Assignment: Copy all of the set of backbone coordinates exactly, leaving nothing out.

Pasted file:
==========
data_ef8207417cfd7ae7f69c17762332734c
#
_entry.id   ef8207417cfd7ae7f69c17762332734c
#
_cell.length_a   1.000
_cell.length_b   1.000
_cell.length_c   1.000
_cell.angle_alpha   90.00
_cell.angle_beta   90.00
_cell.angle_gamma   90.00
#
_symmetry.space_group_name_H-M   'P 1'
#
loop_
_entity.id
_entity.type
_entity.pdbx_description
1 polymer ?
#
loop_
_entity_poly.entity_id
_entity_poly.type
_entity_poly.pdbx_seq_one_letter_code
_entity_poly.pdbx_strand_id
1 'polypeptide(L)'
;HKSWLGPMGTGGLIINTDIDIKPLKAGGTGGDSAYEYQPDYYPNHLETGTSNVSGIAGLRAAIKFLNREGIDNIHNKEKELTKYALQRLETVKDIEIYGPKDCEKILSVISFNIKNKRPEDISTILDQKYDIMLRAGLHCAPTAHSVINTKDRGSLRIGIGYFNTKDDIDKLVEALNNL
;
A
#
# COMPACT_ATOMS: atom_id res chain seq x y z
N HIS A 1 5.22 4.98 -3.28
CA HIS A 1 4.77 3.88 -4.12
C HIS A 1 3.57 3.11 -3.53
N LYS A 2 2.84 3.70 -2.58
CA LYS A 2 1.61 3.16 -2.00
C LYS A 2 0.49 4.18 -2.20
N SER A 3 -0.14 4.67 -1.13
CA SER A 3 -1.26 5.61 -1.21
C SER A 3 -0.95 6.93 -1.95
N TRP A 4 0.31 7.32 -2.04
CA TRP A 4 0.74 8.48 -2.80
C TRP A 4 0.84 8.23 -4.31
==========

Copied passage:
data_ef8207417cfd7ae7f69c17762332734c
#
_entry.id   ef8207417cfd7ae7f69c17762332734c
#
_cell.length_a   1.000
_cell.length_b   1.000
_cell.length_c   1.000
_cell.angle_alpha   90.00
_cell.angle_beta   90.00
_cell.angle_gamma   90.00
#
_symmetry.space_group_name_H-M   'P 1'
#
loop_
_entity.id
_entity.type
_entity.pdbx_description
1 polymer ?
#
loop_
_entity_poly.entity_id
_entity_poly.type
_entity_poly.pdbx_seq_one_letter_code
_entity_poly.pdbx_strand_id
1 'polypeptide(L)'
;HKSWLGPMGTGGLIINTDIDIKPLKAGGTGGDSAYEYQPDYYPNHLETGTSNVSGIAGLRAAIKFLNREGIDNIHNKEKELTKYALQRLETVKDIEIYGPKDCEKILSVISFNIKNKRPEDISTILDQKYDIMLRAGLHCAPTAHSVINTKDRGSLRIGIGYFNTKDDIDKLVEALNNL
;
A
#
# COMPACT_ATOMS: atom_id res chain seq x y z
N HIS A 1 5.22 4.98 -3.28
CA HIS A 1 4.77 3.88 -4.12
C HIS A 1 3.57 3.11 -3.53
N LYS A 2 2.84 3.70 -2.58
CA LYS A 2 1.61 3.16 -2.00
C LYS A 2 0.49 4.18 -2.20
N SER A 3 -0.14 4.67 -1.13
CA SER A 3 -1.26 5.61 -1.21
C SER A 3 -0.95 6.93 -1.95
N TRP A 4 0.31 7.32 -2.04
CA TRP A 4 0.74 8.48 -2.80
C TRP A 4 0.84 8.23 -4.31